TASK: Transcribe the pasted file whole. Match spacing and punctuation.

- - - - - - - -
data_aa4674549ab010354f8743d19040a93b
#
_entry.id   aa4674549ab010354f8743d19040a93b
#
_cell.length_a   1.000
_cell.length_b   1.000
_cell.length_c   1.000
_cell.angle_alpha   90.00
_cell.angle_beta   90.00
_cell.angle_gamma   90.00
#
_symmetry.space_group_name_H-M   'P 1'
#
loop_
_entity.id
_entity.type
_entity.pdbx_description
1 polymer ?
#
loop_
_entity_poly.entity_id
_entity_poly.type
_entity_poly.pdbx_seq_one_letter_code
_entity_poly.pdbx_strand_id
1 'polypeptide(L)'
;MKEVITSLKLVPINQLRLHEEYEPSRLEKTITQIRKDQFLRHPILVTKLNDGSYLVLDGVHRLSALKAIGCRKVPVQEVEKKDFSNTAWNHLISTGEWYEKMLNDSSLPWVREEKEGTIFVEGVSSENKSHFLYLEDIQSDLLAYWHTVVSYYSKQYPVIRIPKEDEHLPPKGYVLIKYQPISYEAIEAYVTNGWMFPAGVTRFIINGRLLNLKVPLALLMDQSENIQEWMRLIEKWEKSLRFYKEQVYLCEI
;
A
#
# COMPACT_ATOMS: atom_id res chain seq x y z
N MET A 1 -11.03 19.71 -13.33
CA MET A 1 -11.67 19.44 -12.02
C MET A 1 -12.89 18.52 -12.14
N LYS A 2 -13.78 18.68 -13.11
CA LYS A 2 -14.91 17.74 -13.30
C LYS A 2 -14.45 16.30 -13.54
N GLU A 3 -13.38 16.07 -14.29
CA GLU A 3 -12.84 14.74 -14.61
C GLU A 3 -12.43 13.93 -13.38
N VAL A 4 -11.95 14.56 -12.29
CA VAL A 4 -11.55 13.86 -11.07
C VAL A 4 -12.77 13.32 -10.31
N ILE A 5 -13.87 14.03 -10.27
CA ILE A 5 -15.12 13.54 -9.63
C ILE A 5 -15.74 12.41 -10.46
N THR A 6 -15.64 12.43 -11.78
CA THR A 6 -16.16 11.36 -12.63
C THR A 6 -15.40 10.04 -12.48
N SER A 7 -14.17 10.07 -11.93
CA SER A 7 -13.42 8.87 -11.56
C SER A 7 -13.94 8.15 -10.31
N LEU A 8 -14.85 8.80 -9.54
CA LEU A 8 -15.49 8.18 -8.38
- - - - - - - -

data_aa4674549ab010354f8743d19040a93b
#
_entry.id   aa4674549ab010354f8743d19040a93b
#
_cell.length_a   1.000
_cell.length_b   1.000
_cell.length_c   1.000
_cell.angle_alpha   90.00
_cell.angle_beta   90.00
_cell.angle_gamma   90.00
#
_symmetry.space_group_name_H-M   'P 1'
#
loop_
_entity.id
_entity.type
_entity.pdbx_description
1 polymer ?
#
loop_
_entity_poly.entity_id
_entity_poly.type
_entity_poly.pdbx_seq_one_letter_code
_entity_poly.pdbx_strand_id
1 'polypeptide(L)'
;MKEVITSLKLVPINQLRLHEEYEPSRLEKTITQIRKDQFLRHPILVTKLNDGSYLVLDGVHRLSALKAIGCRKVPVQEVEKKDFSNTAWNHLISTGEWYEKMLNDSSLPWVREEKEGTIFVEGVSSENKSHFLYLEDIQSDLLAYWHTVVSYYSKQYPVIRIPKEDEHLPPKGYVLIKYQPISYEAIEAYVTNGWMFPAGVTRFIINGRLLNLKVPLALLMDQSENIQEWMRLIEKWEKSLRFYKEQVYLCEI
;
A
#
# COMPACT_ATOMS: atom_id res chain seq x y z
N MET A 1 -11.03 19.71 -13.33
CA MET A 1 -11.67 19.44 -12.02
C MET A 1 -12.89 18.52 -12.14
N LYS A 2 -13.78 18.68 -13.11
CA LYS A 2 -14.91 17.74 -13.30
C LYS A 2 -14.45 16.30 -13.54
N GLU A 3 -13.38 16.07 -14.29
CA GLU A 3 -12.84 14.74 -14.61
C GLU A 3 -12.43 13.93 -13.38
N VAL A 4 -11.95 14.56 -12.29
CA VAL A 4 -11.55 13.86 -11.07
C VAL A 4 -12.77 13.32 -10.31
N ILE A 5 -13.87 14.03 -10.27
CA ILE A 5 -15.12 13.54 -9.63
C ILE A 5 -15.74 12.41 -10.46
N THR A 6 -15.64 12.43 -11.78
CA THR A 6 -16.16 11.36 -12.63
C THR A 6 -15.40 10.04 -12.48
N SER A 7 -14.17 10.07 -11.93
CA SER A 7 -13.42 8.87 -11.56
C SER A 7 -13.94 8.15 -10.31
N LEU A 8 -14.85 8.80 -9.54
CA LEU A 8 -15.49 8.18 -8.38